The Instigator
pincivma
Pro (for)
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The Contender
dukula
Con (against)
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Demand equation with many variables and finding Profit maximization

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Voting Style: Open Point System: 7 Point
Started: 2/27/2016 Category: Economics
Updated: 1 year ago Status: Post Voting Period
Viewed: 329 times Debate No: 87341
Debate Rounds (5)
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pincivma

Pro

This is not really an argument but a way of finding out how to maximize profits. Here is my problem. I have run a regression for a hypothetical business to find out its demand equation. I ran a linear relationship for the last 10 years. Quantity is a function of price, consumer disposable income, and population.

Q = a + bP+ cI + d Pop where a is the intercept and b,c and d are the coefficients
Q is the quantity demanded P is the price, I is the disposable income and Pop is the population

After running the regression here is my demand equation
Q = -125 + 7.31P + .0030I + .0003Pop

Now I know that price does not shift the demand curve but Income and population shift it to the right. I also know that for profit maximization MR = MC. In this case MC = 2.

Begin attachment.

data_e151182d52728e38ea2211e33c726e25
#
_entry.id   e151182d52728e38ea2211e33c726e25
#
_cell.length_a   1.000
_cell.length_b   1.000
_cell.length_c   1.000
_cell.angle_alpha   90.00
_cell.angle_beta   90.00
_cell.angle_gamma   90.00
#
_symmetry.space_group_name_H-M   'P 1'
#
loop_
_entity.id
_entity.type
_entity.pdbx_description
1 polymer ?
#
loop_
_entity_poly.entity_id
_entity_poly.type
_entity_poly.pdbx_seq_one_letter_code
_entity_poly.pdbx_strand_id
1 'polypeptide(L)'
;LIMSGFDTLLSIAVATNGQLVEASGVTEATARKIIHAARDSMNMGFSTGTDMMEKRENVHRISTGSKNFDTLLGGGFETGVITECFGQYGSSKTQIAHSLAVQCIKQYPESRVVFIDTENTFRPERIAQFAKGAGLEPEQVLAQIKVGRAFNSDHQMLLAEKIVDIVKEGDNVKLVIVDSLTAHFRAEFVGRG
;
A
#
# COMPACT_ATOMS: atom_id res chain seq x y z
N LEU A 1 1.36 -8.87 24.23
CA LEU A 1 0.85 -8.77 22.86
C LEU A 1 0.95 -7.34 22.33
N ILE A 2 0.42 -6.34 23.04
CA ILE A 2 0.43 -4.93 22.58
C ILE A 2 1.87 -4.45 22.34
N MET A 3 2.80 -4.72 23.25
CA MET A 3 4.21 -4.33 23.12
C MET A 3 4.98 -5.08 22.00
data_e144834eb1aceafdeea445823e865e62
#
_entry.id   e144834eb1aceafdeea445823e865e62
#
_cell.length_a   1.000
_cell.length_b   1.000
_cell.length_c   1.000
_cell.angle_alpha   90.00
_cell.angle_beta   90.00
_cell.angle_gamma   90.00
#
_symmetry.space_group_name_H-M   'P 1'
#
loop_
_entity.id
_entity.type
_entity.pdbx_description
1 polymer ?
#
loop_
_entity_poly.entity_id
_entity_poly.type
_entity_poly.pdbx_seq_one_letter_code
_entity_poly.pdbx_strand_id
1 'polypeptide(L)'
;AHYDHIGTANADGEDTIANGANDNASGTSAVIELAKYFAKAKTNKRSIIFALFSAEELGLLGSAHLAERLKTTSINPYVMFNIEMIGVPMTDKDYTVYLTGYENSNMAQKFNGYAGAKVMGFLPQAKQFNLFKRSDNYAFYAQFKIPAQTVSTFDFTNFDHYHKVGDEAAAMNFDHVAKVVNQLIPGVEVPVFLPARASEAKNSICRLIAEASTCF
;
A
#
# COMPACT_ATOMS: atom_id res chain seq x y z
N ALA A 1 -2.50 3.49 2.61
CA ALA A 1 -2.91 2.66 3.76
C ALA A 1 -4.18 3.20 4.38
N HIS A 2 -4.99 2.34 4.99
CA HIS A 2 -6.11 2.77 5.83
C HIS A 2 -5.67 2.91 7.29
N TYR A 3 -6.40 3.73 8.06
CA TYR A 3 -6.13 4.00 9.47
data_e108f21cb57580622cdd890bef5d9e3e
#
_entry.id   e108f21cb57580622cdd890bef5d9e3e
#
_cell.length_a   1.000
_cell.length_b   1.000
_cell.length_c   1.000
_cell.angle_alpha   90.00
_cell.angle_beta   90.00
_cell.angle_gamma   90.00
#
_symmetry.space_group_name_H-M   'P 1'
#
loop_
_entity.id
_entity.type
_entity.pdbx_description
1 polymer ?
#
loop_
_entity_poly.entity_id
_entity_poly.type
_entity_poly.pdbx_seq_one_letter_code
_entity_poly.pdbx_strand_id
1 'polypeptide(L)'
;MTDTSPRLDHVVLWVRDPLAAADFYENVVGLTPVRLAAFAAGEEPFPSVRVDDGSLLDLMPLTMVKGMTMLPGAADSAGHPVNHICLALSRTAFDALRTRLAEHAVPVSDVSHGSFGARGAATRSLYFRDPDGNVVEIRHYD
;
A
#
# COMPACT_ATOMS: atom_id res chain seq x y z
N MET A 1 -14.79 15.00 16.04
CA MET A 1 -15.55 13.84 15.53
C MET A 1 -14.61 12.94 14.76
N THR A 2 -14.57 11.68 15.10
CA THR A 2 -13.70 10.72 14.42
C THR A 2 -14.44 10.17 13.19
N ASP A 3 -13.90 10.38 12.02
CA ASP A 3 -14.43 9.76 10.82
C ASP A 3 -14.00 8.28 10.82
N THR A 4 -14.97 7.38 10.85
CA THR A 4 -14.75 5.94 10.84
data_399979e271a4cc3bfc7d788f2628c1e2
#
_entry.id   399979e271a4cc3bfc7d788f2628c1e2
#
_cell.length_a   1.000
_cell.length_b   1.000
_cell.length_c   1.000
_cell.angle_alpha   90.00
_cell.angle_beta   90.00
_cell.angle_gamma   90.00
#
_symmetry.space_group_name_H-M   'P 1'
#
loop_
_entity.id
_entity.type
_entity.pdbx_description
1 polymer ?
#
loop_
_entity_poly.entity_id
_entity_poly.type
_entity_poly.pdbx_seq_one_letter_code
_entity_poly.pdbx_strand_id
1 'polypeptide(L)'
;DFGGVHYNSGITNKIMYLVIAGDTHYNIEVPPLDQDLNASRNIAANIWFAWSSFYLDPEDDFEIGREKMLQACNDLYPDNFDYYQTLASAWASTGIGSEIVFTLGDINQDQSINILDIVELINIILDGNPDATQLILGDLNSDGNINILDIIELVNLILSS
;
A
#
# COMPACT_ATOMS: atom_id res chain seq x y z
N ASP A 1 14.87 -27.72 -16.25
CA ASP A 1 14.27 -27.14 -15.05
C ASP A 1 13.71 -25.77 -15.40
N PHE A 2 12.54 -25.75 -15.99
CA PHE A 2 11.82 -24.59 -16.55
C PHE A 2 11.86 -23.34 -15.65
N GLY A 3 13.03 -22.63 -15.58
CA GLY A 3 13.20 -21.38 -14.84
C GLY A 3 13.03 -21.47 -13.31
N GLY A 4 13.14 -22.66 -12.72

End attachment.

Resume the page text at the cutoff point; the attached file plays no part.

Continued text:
How do I find the MR of the demand equation above. It would be a very simple calculation using calculus if Price was the only variable but that is not realistic or the case here. Does any one out there have any suggestions??
dukula

Con

This is no opinion, no facts : this is just a question.. Debates??? I will keep my points for later... I assume Round 1 is for acceptance
Debate Round No. 1
pincivma

Pro

I made a small error. The plus sign should be a minus sign for the price. Q = -125 - 7.31P + .0030I + .0003Pop. I believe that once the regression is run for say data for a ten year period, take the current values of the explanatory variables except for the price variable and solving the equation for the price, you will then get an equation like this

P = a-bQ where "P" is the price and "Q" is the quantity. "a" is the P intercept and "b" is the slope. If you have a marginal cost of say "c" then the price that maximizes the demand equation is this

P = a -[(a-c)/2]. In other words all you need to find price that maximizes profits is the P intercept (i.e. the price that demands a zero quantity) and the marginal cost and that is it. Do you agree or disagree with this argument.

The equation P = a -[(a-c)/2] is derived by using calculus (MR = MC)
dukula

Con

Try googling your error. There are many websites which may help your matter dear friend
Debate Round No. 2
pincivma

Pro

I have no other argument unless someone out there can challang my lat post
Debate Round No. 3
pincivma

Pro

pincivma forfeited this round.
dukula

Con

dukula forfeited this round.
Debate Round No. 4
pincivma

Pro

pincivma forfeited this round.
dukula

Con

dukula forfeited this round.
Debate Round No. 5
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